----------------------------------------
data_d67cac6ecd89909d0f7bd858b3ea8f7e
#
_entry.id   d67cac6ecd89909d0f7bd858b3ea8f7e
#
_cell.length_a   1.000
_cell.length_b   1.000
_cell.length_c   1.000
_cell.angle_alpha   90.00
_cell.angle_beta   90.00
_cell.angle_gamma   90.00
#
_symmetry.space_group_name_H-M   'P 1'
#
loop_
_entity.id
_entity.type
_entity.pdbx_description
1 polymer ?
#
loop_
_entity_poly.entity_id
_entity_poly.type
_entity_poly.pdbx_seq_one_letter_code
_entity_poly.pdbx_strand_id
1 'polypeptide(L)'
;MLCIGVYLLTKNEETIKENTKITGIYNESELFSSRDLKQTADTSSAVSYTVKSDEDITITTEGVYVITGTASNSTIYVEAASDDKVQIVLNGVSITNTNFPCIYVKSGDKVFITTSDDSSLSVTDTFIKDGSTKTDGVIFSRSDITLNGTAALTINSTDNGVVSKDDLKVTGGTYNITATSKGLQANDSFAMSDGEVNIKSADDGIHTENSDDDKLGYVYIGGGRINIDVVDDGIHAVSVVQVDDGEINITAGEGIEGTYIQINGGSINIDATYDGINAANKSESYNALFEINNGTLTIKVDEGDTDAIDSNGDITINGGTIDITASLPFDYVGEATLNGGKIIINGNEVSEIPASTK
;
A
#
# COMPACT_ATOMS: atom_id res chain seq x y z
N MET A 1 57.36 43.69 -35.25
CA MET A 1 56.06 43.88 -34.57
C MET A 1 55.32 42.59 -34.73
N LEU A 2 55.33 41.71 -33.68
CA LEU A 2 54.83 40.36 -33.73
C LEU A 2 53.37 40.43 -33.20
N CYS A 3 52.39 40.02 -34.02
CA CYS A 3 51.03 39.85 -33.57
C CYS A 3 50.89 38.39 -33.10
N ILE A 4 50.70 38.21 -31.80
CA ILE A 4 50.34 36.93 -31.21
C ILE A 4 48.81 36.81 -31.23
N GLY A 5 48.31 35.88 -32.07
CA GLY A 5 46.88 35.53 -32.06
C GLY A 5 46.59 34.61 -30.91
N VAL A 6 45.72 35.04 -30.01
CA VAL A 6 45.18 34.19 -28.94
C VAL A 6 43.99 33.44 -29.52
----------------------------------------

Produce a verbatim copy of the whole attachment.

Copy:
data_d67cac6ecd89909d0f7bd858b3ea8f7e
#
_entry.id   d67cac6ecd89909d0f7bd858b3ea8f7e
#
_cell.length_a   1.000
_cell.length_b   1.000
_cell.length_c   1.000
_cell.angle_alpha   90.00
_cell.angle_beta   90.00
_cell.angle_gamma   90.00
#
_symmetry.space_group_name_H-M   'P 1'
#
loop_
_entity.id
_entity.type
_entity.pdbx_description
1 polymer ?
#
loop_
_entity_poly.entity_id
_entity_poly.type
_entity_poly.pdbx_seq_one_letter_code
_entity_poly.pdbx_strand_id
1 'polypeptide(L)'
;MLCIGVYLLTKNEETIKENTKITGIYNESELFSSRDLKQTADTSSAVSYTVKSDEDITITTEGVYVITGTASNSTIYVEAASDDKVQIVLNGVSITNTNFPCIYVKSGDKVFITTSDDSSLSVTDTFIKDGSTKTDGVIFSRSDITLNGTAALTINSTDNGVVSKDDLKVTGGTYNITATSKGLQANDSFAMSDGEVNIKSADDGIHTENSDDDKLGYVYIGGGRINIDVVDDGIHAVSVVQVDDGEINITAGEGIEGTYIQINGGSINIDATYDGINAANKSESYNALFEINNGTLTIKVDEGDTDAIDSNGDITINGGTIDITASLPFDYVGEATLNGGKIIINGNEVSEIPASTK
;
A
#
# COMPACT_ATOMS: atom_id res chain seq x y z
N MET A 1 57.36 43.69 -35.25
CA MET A 1 56.06 43.88 -34.57
C MET A 1 55.32 42.59 -34.73
N LEU A 2 55.33 41.71 -33.68
CA LEU A 2 54.83 40.36 -33.73
C LEU A 2 53.37 40.43 -33.20
N CYS A 3 52.39 40.02 -34.02
CA CYS A 3 51.03 39.85 -33.57
C CYS A 3 50.89 38.39 -33.10
N ILE A 4 50.70 38.21 -31.80
CA ILE A 4 50.34 36.93 -31.21
C ILE A 4 48.81 36.81 -31.23
N GLY A 5 48.31 35.88 -32.07
CA GLY A 5 46.88 35.53 -32.06
C GLY A 5 46.59 34.61 -30.91
N VAL A 6 45.72 35.04 -30.01
CA VAL A 6 45.18 34.19 -28.94
C VAL A 6 43.99 33.44 -29.52